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Capital: exceptional attention

Posted by aliris19 (My Page) on
Mon, Mar 5, 12 at 12:09

Hi all -- say what you will about Trevor's self interest, being "just" a salesman [comments of some time ago but hinted at periodically], and Capital's silence in the face of some customer complaints regarding simmering issues, and their tacit insistance that there is no problem: the team of Trevor and the company with which he helped develop this range are most definitely Available.

As a result of this thread, I received a phone call this morning from "Bob" at Capital asking what was going on. Like, wow. He called me. So I told him, and he listened - a lot. Also, wow. He's now researching the history of this specific machine and will call back.

So, to recap ... I'm too chicken to call the company back and make additional complaints, preferring to try to hear others' experiences first and attempt homemade remedies; but they are expressly interested in halting the public griping as well as addressing the issue as it's gotten so noisy.

Again, I'm sure there's a cynical angle to this in terms of halting bad PR, but so what; that's actually been the point of this, no? It's not bad to want to run public damage-control; that's good. Frankly, that's some of the reason I did jump into the market of a new machine, knowing that first generations usually do run into problems. As long as someone's home and available to look into subsequent problems, that mitigates the risk enormously.

I've been surprised that this simmer issue has simmered so long, and it does seem to be on the verge of taking its toll economically, but be that as it may, I have a lot of hope that is may be about to be addressed now.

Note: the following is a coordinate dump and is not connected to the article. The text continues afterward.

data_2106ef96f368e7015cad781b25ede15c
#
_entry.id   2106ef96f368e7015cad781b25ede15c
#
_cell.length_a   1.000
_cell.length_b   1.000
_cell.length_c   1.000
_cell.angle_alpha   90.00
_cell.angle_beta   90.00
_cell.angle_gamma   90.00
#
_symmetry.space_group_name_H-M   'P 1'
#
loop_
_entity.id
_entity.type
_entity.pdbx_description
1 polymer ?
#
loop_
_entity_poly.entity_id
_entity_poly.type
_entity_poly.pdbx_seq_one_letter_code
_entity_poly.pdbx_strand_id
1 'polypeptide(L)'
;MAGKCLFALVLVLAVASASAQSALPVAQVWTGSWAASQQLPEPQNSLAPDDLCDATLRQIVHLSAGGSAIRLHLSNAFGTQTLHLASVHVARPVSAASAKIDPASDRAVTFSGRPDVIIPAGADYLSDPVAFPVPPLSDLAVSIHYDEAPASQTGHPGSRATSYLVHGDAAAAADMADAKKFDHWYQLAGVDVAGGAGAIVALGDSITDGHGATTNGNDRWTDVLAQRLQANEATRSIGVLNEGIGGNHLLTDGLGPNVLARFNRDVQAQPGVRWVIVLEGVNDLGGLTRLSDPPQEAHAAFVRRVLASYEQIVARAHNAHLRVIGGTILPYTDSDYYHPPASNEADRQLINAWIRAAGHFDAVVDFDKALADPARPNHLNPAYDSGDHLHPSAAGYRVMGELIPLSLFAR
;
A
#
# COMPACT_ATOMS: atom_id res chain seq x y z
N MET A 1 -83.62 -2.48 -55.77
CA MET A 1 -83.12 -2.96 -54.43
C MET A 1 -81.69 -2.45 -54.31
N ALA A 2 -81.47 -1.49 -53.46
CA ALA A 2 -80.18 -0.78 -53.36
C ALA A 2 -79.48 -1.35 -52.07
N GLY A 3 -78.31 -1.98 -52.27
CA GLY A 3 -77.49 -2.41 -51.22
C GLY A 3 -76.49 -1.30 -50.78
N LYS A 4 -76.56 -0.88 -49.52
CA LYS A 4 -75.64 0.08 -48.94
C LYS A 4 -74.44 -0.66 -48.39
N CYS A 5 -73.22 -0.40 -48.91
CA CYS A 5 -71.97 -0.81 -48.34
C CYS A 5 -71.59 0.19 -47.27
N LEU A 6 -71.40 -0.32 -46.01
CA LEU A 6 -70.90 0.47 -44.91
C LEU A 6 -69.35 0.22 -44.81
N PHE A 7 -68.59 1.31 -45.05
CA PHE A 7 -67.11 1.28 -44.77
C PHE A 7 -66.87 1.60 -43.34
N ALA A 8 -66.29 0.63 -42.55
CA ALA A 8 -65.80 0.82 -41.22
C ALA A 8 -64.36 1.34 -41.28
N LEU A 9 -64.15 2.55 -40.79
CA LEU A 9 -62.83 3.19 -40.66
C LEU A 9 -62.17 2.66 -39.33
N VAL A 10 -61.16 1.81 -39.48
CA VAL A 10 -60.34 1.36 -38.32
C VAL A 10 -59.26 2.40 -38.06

I wanted to inform one and all of this immediately, as I know some people have expressed being on the cusp of making a purchasing decision soon.


Follow-Up Postings:

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RE: Capital: exceptional attention

Impressive that Capital called *you*!

Is it just the oven issues you're having that Bob seemed the most concerned about? Or is the simmer on his mind also? It seems that if he's researching your specific range, that the simmer issue in general isn't his focus.

Do you think I should direct my call to him when I suck it up and telephone this morning? After my coffee, of course...


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RE: Capital: exceptional attention

Hi Breeze - When Bob called me his opening remarks were very open: 'I hear there's a problem', or some-such. He was curious about my previous service call, and of course what my current issues were.

So I mentioned the three items of interest in the previous service call, the simmer-problem being one of them.

I'm guessing he totally gets it that this simmering problem is the Big Bad Name problem they have out there. I think; maybe I should check with him when he calls back. I presume it is through Trevor's pointing out all of this that the call happened, but maybe he didn't read the threads himself. It was before 9am on a Monday morning after all....

Anyway - I do think you should direct your call to him this morning. And I do think it stands repeating that the simmer issue is the really big one. That is, the one that's causing people to say things like "I'm gonna look elsewhere". The simmer issue is a deal-breaker for many. Interestingly, not for everyone, even those who say they experience the problem. But we do all cook differently, have different needs, etc...